But, what I more intersted in from Ohloh.net isn't the metrics as much as it is the ability for people to say "These are the things I'm using" - I hope it catches on, but who knows - take a look at CodeZoo - that never really took off.

Jonathan Revusky
2007-04-29 14:50:10
You are not the first one to argue that the OSS world offers so much choice that it is hard for people to orient themselves. There is some truth to this, I suppose, but frankly, I think the case can easily be overstated.


One of the matchups you mention in your article is CVS vs. SubVersion. I think it may be illuminating to relate my own experience and conclusions regarding this particular "matchup". At some point last year, SubVersion became available as an option to
projects that use Sourceforge.net and I was wondering whether FreeMarker should use that instead of CVS. Though the only version control software I had ever used up until that point was CVS, I had
never really liked it that much; I always had the vague suspicion that something much better was possible and I was therefore quite favorably
predisposed to the idea that SubVersion would be better. However, there is no reason to fix what is not broken, and I felt the need to do some bit of "due dilligence" on this. Basically, my due dilligence consisted of two things. I googled around looking for opinions of developers on blogs and various forums and so on. I also asked people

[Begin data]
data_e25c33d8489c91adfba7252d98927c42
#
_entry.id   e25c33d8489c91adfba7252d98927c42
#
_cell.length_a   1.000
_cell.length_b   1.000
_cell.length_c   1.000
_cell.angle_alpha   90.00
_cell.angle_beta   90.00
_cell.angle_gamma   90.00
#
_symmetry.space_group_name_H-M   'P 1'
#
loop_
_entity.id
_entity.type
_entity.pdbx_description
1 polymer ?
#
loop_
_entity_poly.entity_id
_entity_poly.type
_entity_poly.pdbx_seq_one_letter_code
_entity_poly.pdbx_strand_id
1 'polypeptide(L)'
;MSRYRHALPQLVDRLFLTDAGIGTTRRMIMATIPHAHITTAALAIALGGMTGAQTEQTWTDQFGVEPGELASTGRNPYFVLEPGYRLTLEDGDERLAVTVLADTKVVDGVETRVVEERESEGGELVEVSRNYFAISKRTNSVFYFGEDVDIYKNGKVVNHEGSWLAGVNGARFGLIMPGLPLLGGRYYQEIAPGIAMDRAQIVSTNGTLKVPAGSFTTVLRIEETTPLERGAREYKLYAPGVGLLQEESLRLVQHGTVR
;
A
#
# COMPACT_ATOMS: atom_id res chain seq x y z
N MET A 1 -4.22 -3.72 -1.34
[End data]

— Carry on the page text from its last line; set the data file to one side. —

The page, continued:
in the FreeMarker community whether they had an opinion based on using the two things.


The results of this "investigation" were basically quite devastating. On the basis of my web searches and the feedback in our user community, I drew 2 basic conclusions:


(1) Everybody who bothered to write a blog article commenting on a switch from CVS to SVN was very happy at having switched. Everybody with experience
of both tools thinks that SVN is unequivocally better.


(2) There are no comments by anybody about having moved in the opposite direction. All migration is from CVS to SVN, period.


Let us consider the case of a project manager, in the very early stages of a project, who must perform due dilligence in selecting the various tools and basic infrastructure that the project will
use. Assuming that there is no baggage, and the project is not already using one tool or the other, it is really quite clear that SubVersion
is the obvious choice. The basic evidence is quite devastatingly in favor of SVN over CVS, and I do not believe that it requires very much effort on anybody's part to go through roughly the same steps I did to figure this out.